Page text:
Of those people, 1,006 reported that they had been diagnosed with diabetes, or they had a hemoglobin A1C reading above 6.5 percent. Hemoglobin A1C is a measure of long-term blood sugar control, and according to the American Diabetes Association, someone who has a level of 6.5 percent or higher has diabetes. The study did not differentiate between type 1 and type 2 diabetes.
In addition to finding that nearly one in three people with diabetes has some form of diabetic retinopathy, the researchers also found that slightly more men than women have the disease (about 32 percent versus 26 percent), and blacks and Mexican Americans have a higher rate of the disorder than whites (about 39, 34 and 26 percent, respectively).
Other risk factors for diabetic retinopathy found in the study included a higher A1C level (which indicates poor blood sugar control), higher systolic blood pressure, a longer duration of diabetes and insulin use.
Zhang said that many of these risk factors, such as a high A1C or the need for insulin (in type 2 diabetics) might indicate more severe diabetes, which is more likely to result in diabetic retinopathy.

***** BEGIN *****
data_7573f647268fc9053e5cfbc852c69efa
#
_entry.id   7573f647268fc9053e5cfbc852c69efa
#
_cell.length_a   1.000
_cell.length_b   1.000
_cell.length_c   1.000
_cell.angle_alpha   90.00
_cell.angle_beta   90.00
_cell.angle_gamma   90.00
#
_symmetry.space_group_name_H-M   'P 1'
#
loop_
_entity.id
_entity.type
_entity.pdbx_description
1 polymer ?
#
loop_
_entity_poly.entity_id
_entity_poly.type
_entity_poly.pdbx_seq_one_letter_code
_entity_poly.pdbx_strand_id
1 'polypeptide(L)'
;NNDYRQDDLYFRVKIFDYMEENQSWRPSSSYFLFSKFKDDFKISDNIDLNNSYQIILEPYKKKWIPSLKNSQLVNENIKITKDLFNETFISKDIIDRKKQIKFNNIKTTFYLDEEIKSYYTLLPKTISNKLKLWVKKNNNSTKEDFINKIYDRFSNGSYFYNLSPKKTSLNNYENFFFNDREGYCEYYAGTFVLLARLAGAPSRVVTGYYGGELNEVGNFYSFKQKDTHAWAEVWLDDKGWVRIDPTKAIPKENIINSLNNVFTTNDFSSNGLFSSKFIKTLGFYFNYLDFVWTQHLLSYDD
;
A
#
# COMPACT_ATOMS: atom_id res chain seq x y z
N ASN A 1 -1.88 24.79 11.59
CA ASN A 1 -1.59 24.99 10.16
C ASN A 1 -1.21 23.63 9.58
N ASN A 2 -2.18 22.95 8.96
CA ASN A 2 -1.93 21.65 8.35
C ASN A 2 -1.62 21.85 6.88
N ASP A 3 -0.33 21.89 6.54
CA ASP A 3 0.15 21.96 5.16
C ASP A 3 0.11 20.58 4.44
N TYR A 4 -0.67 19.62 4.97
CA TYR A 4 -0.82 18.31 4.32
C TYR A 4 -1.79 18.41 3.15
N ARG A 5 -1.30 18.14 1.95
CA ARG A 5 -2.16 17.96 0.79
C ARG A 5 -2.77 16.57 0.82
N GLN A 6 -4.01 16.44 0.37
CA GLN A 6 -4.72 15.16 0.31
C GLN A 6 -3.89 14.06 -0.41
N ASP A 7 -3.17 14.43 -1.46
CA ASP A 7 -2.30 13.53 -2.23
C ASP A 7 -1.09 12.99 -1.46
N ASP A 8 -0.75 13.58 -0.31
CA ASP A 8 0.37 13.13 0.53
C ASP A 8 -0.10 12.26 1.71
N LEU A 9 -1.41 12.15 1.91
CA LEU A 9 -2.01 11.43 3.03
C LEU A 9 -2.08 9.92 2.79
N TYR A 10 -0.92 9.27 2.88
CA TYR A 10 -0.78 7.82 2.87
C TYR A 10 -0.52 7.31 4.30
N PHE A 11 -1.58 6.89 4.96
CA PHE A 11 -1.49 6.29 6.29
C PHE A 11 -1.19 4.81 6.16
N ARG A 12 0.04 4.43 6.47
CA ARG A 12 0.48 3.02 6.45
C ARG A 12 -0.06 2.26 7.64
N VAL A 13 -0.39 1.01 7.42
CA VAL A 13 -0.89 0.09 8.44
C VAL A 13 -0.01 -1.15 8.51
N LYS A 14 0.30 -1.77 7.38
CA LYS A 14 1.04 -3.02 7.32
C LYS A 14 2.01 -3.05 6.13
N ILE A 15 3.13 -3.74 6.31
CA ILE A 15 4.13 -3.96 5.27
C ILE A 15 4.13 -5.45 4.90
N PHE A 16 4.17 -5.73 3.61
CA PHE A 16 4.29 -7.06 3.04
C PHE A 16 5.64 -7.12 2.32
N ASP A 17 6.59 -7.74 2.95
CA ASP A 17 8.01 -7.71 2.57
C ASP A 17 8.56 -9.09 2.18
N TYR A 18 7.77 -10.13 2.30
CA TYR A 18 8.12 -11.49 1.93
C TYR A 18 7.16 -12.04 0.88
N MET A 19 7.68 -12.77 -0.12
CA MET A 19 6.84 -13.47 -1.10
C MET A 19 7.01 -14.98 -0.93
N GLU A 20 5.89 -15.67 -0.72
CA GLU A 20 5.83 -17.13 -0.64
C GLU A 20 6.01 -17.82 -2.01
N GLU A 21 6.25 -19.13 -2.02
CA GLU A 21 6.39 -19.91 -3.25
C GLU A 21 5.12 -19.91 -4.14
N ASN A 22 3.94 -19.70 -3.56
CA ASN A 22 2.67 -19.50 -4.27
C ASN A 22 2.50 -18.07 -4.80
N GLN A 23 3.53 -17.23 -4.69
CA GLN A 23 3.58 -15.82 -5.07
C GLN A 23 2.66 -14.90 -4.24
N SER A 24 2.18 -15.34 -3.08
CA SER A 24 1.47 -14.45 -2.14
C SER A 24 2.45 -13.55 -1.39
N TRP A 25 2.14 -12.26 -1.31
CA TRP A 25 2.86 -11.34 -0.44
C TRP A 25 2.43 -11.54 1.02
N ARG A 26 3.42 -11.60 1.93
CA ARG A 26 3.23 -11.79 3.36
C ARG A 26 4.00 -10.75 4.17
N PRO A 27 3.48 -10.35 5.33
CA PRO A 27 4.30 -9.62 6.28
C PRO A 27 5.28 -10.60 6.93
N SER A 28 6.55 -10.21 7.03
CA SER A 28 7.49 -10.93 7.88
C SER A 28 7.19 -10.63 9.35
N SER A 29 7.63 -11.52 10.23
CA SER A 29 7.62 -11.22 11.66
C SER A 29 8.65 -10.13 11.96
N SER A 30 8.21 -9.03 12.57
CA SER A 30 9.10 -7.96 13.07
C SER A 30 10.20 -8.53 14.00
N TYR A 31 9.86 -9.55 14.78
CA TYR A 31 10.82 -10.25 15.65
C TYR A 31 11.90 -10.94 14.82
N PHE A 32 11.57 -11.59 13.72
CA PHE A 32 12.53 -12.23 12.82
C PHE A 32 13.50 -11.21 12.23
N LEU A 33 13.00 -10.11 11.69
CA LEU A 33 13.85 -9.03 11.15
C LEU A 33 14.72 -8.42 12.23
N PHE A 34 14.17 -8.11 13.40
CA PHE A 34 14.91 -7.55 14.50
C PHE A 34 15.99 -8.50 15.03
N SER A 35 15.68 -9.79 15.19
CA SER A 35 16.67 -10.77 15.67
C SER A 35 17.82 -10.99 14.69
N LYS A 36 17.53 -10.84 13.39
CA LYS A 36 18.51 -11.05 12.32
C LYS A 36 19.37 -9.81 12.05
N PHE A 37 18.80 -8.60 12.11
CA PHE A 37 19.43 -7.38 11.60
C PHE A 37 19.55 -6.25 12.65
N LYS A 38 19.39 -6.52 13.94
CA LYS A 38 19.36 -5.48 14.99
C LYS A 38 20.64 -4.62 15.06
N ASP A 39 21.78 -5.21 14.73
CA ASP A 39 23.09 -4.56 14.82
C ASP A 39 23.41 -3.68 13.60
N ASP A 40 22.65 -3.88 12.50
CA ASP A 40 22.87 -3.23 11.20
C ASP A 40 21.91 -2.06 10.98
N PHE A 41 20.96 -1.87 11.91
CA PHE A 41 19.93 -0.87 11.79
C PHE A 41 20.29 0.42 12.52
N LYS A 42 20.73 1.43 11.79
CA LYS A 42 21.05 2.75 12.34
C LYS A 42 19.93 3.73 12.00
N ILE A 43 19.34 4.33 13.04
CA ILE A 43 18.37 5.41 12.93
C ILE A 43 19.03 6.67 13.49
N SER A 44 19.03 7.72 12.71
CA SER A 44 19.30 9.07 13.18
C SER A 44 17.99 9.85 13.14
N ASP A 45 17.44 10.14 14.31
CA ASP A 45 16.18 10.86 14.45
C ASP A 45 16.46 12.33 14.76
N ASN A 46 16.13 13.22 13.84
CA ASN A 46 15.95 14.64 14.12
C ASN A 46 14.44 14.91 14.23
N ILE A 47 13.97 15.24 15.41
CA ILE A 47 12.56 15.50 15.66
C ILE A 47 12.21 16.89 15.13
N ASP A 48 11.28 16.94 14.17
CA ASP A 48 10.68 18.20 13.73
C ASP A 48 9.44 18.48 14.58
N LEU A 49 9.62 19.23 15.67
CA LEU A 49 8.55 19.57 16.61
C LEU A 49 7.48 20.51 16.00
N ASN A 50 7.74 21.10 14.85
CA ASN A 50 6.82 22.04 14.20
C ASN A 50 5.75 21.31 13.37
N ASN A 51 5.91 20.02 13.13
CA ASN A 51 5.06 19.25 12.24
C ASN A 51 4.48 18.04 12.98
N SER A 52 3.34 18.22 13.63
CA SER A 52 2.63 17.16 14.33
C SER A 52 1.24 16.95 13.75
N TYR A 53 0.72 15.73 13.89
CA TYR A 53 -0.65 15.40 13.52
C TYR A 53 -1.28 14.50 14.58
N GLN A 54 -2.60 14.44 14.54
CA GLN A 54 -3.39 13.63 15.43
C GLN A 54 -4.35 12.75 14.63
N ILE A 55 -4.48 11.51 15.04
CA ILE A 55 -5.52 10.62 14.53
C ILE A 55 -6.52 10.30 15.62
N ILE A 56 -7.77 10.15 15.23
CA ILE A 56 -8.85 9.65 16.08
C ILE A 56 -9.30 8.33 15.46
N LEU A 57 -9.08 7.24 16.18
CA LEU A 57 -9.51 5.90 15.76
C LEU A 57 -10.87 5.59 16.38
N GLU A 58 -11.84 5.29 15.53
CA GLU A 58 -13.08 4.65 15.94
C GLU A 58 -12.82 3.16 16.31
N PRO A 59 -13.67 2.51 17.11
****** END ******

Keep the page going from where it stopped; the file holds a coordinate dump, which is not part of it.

"I was surprised to see that there's still such a high prevalence of diabetic retinopathy," said Dr. Richard Bergenstal, president of medicine and science for the American Diabetes Association. "We've made a lot of progress in treating diabetes and the hope is always that the complications are going away, but we still have a lot of people who aren't quite to goal in terms of blood sugar management."
Bergenstal said that everyone with type 2 diabetes should have a dilated eye exam soon after they're diagnosed with diabetes, because they've likely had diabetes for a while without knowing it. After the initial exam, he said, a dilated eye exam is needed every ye
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